For departmental guidelines, consult the departmental handbook (PDF). Within the lab, the most important criteria is your research output. A general expectation is 1 to 2 publications for MASc degrees and 3 to 5 publications for PhD degrees in peer-reviewed journals.

Note, these publications refer to original research; review articles do not count.

Moreover, an equally important assessment is your ability to defend your work – its merits and limitations, and directions for the future. This is judged during yearly committee meetings. Your thesis committee will let you know if they think you’re ready to defend your thesis.

Thesis The actual thesis document can be a “paper”-based thesis – a collage of your publications, along with an introductory chapter and a future chapter. These two chapters could be written specifically for the thesis, or as part of a review paper. If you’re productive, then you should have 3-5 (or 1-2 for MASc) original research papers + 1 review article by the time you’re ready to graduate. This will make your thesis preparation very straightforward and enjoyable.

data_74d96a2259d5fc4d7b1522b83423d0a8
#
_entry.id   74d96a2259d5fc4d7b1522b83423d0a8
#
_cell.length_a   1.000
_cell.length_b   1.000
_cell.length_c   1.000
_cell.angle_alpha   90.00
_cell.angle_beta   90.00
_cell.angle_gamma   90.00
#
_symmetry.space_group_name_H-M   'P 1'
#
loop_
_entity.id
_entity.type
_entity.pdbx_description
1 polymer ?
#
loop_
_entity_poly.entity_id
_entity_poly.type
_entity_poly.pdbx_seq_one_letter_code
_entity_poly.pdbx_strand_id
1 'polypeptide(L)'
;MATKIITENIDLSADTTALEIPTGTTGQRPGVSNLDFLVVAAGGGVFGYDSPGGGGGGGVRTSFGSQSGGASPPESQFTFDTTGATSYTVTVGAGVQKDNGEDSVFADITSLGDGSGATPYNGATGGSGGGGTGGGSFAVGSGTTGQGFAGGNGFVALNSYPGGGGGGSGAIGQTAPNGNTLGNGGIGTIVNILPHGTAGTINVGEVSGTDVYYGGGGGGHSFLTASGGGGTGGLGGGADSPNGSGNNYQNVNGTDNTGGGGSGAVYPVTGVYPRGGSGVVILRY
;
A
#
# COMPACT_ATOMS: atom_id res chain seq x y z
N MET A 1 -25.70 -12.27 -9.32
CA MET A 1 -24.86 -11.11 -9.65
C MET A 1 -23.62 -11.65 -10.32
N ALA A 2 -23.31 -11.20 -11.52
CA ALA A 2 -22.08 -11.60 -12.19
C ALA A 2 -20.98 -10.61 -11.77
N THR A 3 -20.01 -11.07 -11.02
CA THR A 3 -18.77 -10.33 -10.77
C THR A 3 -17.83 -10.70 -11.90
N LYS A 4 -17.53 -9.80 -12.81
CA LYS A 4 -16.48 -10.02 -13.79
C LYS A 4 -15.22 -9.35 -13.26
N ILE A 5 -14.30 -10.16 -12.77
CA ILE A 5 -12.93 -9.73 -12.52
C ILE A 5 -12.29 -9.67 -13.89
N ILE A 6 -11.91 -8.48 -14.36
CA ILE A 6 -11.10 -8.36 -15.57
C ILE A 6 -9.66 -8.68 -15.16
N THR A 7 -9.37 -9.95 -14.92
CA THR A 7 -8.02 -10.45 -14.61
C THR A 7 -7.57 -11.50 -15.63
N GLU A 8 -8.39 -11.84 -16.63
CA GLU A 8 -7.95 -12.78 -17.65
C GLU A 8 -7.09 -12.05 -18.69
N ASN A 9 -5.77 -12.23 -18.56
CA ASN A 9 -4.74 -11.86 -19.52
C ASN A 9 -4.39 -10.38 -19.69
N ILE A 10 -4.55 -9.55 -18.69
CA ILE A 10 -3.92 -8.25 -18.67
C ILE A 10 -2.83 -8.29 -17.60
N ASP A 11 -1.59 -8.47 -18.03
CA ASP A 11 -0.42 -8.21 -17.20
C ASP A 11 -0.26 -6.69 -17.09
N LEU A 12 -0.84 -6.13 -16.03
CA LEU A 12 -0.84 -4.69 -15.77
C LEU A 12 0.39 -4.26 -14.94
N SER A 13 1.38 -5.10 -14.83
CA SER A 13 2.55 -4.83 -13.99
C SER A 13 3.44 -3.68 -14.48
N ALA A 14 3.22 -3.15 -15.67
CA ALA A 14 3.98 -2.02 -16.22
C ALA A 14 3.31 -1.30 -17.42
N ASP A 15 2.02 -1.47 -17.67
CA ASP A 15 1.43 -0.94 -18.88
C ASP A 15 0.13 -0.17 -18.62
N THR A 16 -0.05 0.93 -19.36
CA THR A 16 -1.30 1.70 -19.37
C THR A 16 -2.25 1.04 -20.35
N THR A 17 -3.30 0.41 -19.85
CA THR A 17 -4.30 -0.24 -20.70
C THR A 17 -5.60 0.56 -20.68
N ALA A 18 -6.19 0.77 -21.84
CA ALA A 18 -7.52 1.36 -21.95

Defense The actual defense will be a 30-minute oral presentation, followed by 1 to 2 hours of Q&A by your committee members. In our lab, we advocate for an open defense, meaning it will be publicly advertised and anyone who wishes to attend your presentation can do so. This is a great opportunity for your friends and colleagues to see what you have been up to for the last few years, and also a chance to practice public speaking. The follow up Q&A session will be private. Don’t stress this. If you’ve gotten the go-ahead from your committee, we think you’re ready and you will be fine for your actual thesis defense.

Leaving checklist

In addition to the above, we ask that you complete the following items before leaving the lab to keep the lab environment sustainable and so that others coming in can enjoy it as much as you did:

  • Clean up your desk space surfaces and remove un-necessary items
  • Clean up your bench space surfaces and remove all un-necessary items
  • Go through all of your reagents. Either discard or transfer them to current lab member(s)
  • Archive all your project contents (this includes notes, experiments, all deliverables, and sample/reagent documentation) into the lab’s network attached storage for archival
  • Find another lab member to sign your lab agreement form as a witness
  • Submit the signed form to Leo